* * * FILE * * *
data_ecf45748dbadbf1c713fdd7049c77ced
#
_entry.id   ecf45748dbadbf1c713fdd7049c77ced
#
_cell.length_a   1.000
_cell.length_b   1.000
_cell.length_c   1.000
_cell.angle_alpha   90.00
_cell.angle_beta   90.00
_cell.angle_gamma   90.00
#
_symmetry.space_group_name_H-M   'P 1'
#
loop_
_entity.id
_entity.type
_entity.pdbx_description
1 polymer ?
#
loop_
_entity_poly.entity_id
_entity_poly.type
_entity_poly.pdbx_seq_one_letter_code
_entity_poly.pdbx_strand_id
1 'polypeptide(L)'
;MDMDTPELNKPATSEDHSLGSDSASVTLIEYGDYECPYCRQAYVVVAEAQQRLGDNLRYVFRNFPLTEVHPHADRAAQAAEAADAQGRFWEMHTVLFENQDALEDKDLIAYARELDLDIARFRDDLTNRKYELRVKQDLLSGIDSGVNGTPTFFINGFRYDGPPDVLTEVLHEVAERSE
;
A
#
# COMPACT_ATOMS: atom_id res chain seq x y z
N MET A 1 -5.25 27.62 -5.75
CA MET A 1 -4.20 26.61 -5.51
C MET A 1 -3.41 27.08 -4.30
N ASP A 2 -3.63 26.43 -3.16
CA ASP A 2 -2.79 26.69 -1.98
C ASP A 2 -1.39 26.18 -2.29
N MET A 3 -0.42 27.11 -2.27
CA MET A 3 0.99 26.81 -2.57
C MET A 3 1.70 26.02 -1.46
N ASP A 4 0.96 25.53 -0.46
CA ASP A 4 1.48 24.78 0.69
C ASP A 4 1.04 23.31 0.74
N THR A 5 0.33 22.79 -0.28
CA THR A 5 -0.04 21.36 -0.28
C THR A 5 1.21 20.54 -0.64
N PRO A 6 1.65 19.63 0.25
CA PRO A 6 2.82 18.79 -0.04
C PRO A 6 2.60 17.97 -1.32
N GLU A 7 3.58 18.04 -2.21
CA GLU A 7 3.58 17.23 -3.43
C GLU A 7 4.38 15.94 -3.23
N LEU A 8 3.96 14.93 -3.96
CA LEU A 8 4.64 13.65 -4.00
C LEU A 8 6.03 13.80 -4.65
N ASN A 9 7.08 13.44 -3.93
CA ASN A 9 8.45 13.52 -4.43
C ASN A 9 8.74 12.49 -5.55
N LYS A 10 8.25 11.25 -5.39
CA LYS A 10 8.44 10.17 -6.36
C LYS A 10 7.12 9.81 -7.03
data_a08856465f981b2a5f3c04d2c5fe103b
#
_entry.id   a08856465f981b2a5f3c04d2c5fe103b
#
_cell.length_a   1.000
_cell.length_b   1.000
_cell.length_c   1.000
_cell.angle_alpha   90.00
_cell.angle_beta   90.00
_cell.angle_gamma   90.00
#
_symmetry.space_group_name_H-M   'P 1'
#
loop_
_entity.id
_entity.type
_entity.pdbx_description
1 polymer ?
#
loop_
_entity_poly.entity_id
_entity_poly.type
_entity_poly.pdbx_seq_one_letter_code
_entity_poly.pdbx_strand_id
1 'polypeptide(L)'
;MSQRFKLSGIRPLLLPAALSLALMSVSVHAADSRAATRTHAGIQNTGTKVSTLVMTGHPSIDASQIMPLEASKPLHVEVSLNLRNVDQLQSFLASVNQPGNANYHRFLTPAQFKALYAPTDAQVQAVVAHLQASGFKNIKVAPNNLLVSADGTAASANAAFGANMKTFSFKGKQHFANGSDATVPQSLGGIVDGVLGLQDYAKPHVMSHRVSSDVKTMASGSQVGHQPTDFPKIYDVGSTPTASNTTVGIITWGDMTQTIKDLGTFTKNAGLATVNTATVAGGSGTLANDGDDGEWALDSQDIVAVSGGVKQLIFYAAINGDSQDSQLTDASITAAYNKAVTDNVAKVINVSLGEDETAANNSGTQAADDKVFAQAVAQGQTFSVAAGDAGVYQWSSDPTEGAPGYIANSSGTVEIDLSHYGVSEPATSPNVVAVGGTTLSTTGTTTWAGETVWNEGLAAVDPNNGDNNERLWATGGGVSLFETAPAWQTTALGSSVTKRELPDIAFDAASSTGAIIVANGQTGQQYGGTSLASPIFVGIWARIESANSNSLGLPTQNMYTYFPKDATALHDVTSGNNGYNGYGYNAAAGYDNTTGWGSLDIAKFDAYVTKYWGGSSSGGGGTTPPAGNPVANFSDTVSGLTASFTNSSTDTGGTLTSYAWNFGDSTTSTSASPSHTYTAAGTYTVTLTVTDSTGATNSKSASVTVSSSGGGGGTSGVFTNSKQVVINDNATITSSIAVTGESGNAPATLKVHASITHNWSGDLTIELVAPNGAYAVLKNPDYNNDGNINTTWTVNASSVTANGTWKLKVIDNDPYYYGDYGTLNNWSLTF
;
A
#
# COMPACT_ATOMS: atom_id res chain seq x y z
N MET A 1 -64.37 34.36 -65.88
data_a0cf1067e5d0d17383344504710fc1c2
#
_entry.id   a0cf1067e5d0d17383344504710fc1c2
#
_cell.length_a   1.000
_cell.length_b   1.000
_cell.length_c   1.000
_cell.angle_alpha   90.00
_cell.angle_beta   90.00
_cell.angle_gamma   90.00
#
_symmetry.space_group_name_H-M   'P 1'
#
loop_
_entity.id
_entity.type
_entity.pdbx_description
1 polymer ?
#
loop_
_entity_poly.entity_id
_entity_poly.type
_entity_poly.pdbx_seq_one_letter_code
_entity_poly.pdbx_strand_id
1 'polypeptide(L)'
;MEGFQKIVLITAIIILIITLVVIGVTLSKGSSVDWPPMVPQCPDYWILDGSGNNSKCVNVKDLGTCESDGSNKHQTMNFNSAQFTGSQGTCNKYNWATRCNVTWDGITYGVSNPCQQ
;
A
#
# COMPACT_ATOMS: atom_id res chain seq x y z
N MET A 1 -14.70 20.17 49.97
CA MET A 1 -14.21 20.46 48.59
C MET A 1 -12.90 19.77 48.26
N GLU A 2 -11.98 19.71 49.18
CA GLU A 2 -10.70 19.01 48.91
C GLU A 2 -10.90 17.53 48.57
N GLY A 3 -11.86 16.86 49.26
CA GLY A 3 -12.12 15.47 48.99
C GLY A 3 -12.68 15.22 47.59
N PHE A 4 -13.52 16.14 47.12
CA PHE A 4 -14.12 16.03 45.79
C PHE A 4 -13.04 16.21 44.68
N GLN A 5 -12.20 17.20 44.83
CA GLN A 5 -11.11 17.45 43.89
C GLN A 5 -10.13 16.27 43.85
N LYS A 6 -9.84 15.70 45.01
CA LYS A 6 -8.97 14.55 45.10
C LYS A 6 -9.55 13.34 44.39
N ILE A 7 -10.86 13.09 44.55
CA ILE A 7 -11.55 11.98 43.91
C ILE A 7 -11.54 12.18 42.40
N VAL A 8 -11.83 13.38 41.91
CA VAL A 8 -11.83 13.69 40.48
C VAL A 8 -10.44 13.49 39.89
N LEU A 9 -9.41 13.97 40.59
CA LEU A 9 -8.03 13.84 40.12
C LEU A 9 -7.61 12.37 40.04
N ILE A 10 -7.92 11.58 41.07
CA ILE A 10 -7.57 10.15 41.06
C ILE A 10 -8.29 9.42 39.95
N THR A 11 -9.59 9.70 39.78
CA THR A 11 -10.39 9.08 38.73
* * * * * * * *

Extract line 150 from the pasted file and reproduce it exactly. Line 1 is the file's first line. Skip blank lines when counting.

CA ILE A 10 -7.57 10.15 41.06